On Luka Doncic, deep 3s and that pinned tweet: Best of Trae Young’s exclusive interview


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9:04 AM ET

  • ESPN.com

Trae Young worries there might be only one thing that could put a stop to the seemingly endless Luka Doncic comparisons.

“Retirement,” Young says with a laugh. “I think that’s what it’s gonna take.”

The two electric guards have been tied to each other since the Atlanta Hawks and Dallas Mavericks pulled off a trade on draft night in 2018, when Atlanta sent the No. 3 overall pick to Dallas in exchange for the No. 5 pick and a future first-rounder (that pick would become Cam Reddish).

“We’re going to be compared throughout our whole careers,” Young says on Doncic. “That’s fine, that’s what it’s going to be — it happened on draft night, and I don’t think it’ll stop until we’re both retired.”

The Hawks’ second-year guard, who is averaging 28.2 points and 8.3 assists, sat down with ESPN’s Royce Young to discuss the Doncic comparisons, his love for the deep 3-pointer and Atlanta’s rough 5-16 start to the season.

Note: This interview has been edited for length and clarity.


‘Trae Young vs. Luka Doncic’ has become so much of the conversation around your early career. Does it bother you that people can’t seem to separate you two guys because of what happened on draft night?

Trae Young: Yeah. For me, it bothers me — I just love playing basketball, I know he does. So it bothers me because it’s annoying just getting asked about it all the time. But I know it comes with it. I didn’t ask for it to happen, but it happened. … It’s two totally different situations, two totally different players. He’s playing well, I’m playing well. Just let it be.

Is that what your tweet ‘Apples and oranges’ was referencing?

TY: Umm, possibly. Possibly (laughs). It’s apples and oranges for sure.

Luka is an MVP candidate right now. Is there a part of you that wants to show that the Hawks made the right decision?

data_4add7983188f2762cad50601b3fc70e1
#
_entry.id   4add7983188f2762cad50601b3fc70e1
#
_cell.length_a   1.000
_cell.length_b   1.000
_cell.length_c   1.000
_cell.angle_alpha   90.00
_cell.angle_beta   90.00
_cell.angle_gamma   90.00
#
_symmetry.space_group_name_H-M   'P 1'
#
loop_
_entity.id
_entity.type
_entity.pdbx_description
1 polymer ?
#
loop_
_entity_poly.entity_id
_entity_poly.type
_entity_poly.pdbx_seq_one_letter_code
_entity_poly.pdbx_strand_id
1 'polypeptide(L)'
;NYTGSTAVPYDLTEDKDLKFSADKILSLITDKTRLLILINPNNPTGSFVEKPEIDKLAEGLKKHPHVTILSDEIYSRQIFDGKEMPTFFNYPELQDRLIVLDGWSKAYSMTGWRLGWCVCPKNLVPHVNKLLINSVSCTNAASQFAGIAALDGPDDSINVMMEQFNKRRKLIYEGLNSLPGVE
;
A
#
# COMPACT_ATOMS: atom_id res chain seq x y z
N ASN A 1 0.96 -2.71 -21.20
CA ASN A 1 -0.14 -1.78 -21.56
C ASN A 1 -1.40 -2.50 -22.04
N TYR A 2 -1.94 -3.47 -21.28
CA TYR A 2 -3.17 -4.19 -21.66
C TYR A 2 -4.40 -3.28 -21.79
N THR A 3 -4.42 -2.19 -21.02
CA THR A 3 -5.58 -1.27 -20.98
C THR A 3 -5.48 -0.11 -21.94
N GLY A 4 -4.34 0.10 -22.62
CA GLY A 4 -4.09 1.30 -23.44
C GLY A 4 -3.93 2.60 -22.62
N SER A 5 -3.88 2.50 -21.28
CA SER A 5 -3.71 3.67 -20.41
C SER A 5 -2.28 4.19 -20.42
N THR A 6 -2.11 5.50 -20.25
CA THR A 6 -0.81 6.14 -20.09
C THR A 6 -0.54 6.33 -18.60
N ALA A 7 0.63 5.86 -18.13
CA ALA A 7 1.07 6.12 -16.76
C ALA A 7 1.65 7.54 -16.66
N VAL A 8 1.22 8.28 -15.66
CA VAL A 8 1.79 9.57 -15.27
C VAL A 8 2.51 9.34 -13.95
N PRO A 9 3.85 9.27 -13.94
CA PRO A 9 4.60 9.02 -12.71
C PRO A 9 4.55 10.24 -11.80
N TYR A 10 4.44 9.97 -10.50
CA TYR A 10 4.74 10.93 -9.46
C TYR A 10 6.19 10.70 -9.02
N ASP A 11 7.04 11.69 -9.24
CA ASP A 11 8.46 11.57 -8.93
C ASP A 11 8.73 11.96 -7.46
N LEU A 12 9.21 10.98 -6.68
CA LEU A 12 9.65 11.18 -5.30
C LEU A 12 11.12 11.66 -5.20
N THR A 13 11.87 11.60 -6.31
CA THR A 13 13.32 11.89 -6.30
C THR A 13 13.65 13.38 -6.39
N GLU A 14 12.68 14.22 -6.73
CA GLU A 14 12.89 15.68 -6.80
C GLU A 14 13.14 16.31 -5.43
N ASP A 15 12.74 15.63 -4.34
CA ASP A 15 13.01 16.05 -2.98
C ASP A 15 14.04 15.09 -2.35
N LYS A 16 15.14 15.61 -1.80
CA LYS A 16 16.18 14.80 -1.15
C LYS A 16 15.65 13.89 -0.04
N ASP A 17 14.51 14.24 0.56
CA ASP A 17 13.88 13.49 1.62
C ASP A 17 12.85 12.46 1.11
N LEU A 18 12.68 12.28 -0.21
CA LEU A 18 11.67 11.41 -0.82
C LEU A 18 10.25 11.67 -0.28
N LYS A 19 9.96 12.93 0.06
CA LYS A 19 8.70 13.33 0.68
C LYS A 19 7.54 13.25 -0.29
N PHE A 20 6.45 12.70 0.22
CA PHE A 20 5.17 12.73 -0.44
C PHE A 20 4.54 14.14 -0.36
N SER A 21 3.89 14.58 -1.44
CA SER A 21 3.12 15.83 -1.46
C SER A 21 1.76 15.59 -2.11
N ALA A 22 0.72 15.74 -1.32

TY: Obviously there’s a little bit of motivation there — I have a lot of different thoughts and motivations, so that’s a little bit of it. I think both teams did what’s best for them. I think what we have going on: the rebuilding process, getting a lot of young guys and trying to build that way, build this city up, build the culture we have. It’s great, it’s growing. We have a lot of fans here that are supporting us.

Obviously in Dallas, they’re more in a win-now situation: going and getting all those free agents, getting Kristaps [Porzingis], Tim [Hardaway Jr.], Seth [Curry], They got a lot of guys that are veterans in this league. Two totally different situations.

The Hawks are off to a slow start, but for you personally it’s been a pretty significant step forward. How do you separate your personal growth as a player, which has been obviously fantastic — you’re fifth in the league in scoring — but the team has not been as successful?

TY: Yeah. It’s tough. For me, I’m all about the team. I’m all about winning. I’ve grown up learning and knowing that winning takes care of everything else. For me, it’s kind of a weird feeling. I’m playing really well individually, but at the same time, we’re not winning as many games as I’ve wanted to. It’s a balance of feeling good, but also feeling bad. I want to win. I want to win. And I know that’s going to take care of everything else.

I think it’s fair to say that your career got off to a bit of a rocky start. Summer league and your first month was a little bumpy. What was the biggest factor in you turning the corner?

TY: I think seeing players and seeing teams for a second and third time. … I started to get more comfortable. Coming into the league I was still too much of a fan of the players I was going against. And just from idolizing them growing up or knowing them as a kid, I think I had to get out of being a fan of these players I’m going against and get back to being a competitor. And the game started slowing down as time went on. Obviously, I play the point guard position, the toughest position in the league, so it’s something you have to have as the point guard … the mentality of competing at a high level. So once I figured that out, I started playing a lot better.

Was there a moment when you thought, ‘Maybe I’m not going to be the same type of player?’ The guy who can go out and get 35 or 40. Maybe I need to adjust.

TY: A lot of people asked me that when I was going through that stretch — not shooting the ball well and not playing well. To be honest, I didn’t change my mindset. I always thought it was going to turn eventually. And what helped me was the people around me; my family, the people in my inner circle really gave me a lot of confidence … really kept pushing me. My teammates … they just told me to keep going. For me, I never really lacked confidence and I never really thought that anything would be different in my mind, because I worked so hard. And I know it’s going to eventually pay off.


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